Massachusetts Makes Solar Modules More a Priority Than Ever
Tuesday, November 13th 2012 2:23 PM
By GetSolar Staff.
The temperature in Massachusetts may be getting increasingly colder as winter approaches, but the state's solar energy industry continues to heat up thanks in part to available financial incentives. After all, it's not by coincidence that the Bay State has had the 10th fastest growing market for photovoltaic power since late 2009, according to the Solar Energy Industries Association (SEIA).
All over Massachusetts, homeowners, businesses and other organizations continue to see the benefits of PV power, installing panels to save money and reduce energy demands from non-renewable sources.
State Incentive Program Boosts PV Demand: Thank to this year's Solarize Massachusetts program, which ended on November 4, more than 800 businesses and residents in 17 municipalities across the state elected to go forward with a solar energy installation, according to the Massachusetts Clean Energy Center (MassCEC). In total, the program, which offered more financial incentives when more property owners signed up, was responsible for the installation of more than 5 megawatts of new PV capacity.
"Others are duplicating this innovative program, which empowers communities to advocate for and take advantage of cost-effective, clean and local sources of energy for residents and businesses," MassCEC CEO Alicia Barton McDevitt said in a statement. "Saving money while avoiding the environmental and public health impacts of fossil-fuel based generation is an absolute win-win for the economy and the environment."
Making Money with Modules: Earlier this month, Shrewsbury officials approved the construction of a 3-gigawatt PV panel installation to be located on top of a closed landfill in the town, the Shrewsbury Chronicle reported. Should a deal with the utility Shrewsbury Electric and Cable Operations be reached, the municipality expects to make $100,000 or more a year by selling electricity to the power company.
Another Solar-Powered Landfill Site: On what used to be 23 acres of landfill in Rockland will now be a solar panel installation, as the Massachusetts Department of Environmental Protection approved a plan last month to allow PV panels on the site. According to Wicked Local Rockland, the municipality is now hoping to lease out the land to a developer to build and put in place the array. The town board last spring said they wanted to start getting electricity from the site by December, but as of October were still looking for a company willing to build on the property.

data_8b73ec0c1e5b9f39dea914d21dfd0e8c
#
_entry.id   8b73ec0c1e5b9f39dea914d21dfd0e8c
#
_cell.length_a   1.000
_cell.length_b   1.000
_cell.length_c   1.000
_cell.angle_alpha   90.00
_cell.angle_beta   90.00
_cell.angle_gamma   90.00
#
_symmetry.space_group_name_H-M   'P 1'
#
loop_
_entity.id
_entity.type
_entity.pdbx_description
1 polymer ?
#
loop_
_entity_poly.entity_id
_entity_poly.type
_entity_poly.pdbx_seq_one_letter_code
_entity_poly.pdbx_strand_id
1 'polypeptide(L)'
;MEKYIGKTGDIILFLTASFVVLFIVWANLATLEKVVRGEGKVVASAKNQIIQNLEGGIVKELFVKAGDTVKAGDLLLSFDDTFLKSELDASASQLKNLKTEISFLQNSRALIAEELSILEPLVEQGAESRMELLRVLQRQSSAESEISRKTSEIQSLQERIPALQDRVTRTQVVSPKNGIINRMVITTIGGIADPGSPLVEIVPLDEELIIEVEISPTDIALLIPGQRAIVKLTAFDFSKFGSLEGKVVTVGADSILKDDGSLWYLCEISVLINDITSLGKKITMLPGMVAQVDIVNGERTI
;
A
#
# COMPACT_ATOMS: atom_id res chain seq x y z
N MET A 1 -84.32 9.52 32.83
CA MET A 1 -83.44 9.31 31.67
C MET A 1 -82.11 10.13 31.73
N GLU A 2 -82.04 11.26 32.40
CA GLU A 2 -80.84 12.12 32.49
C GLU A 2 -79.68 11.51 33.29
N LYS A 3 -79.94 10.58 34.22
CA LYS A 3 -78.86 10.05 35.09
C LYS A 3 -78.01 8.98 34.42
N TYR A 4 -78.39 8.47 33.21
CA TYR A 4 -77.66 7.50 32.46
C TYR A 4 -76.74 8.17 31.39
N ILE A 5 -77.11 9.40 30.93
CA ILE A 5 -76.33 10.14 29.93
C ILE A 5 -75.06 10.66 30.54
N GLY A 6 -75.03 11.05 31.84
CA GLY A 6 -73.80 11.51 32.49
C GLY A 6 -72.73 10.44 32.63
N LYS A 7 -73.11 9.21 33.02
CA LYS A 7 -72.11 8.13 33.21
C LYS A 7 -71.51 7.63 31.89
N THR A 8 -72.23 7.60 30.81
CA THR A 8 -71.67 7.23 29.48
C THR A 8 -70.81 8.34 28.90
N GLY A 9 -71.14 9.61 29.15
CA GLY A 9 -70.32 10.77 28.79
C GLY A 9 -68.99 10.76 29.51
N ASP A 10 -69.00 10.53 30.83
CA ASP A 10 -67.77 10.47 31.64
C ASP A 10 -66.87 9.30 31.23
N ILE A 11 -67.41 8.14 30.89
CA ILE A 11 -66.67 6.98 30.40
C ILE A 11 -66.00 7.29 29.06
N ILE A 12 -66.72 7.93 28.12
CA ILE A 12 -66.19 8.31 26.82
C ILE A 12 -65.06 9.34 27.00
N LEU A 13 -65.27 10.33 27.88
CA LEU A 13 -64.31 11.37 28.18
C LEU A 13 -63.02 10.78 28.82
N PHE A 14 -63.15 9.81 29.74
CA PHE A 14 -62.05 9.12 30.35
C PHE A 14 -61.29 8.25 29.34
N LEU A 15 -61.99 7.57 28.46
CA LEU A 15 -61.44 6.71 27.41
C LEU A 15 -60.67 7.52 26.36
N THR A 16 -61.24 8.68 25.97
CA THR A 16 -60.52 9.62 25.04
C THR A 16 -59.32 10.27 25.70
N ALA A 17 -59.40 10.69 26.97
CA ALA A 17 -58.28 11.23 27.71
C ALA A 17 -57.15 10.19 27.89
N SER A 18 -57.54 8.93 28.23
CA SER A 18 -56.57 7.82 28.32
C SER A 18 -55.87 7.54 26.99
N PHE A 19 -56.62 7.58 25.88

Town Utility Goes Solar: Thanks to a power purchase agreement, the town of Ashburnham will soon be getting some of its electricity needs met by PV electricity. Plans are now underway for a 3-megawatt installation featuring 16,000 solar modules situated on 12 acres. At peak capacity, the project is expected to generate enough power to meet the demands of 300 households, the Minneapolis Star Tribune reported.
"It gives us control over that portion of our power supply for the next 20 years, which we won't have in the open market," Ashburnham utility manager Stan Herriott said to the news source about the solar array. "Hopefully, when we hit that hot day in July, our solar array will be producing as close to peak as possible."
Historic School Embraces New Technology Source: The Roxbury Latin School, the oldest independent school in the United States, recently installed solar panels on the roof of one of its buildings, the West Roxbury Patch reported. The 140-kilowatt array includes about 565 PV panels, and are expected to reduce the school's energy bills by about 35 percent. Because of the reduced electricity rates, the system should save Roxbury Latin about $5,000 during the first year after installation and approximately $100,000 over the next 15 years.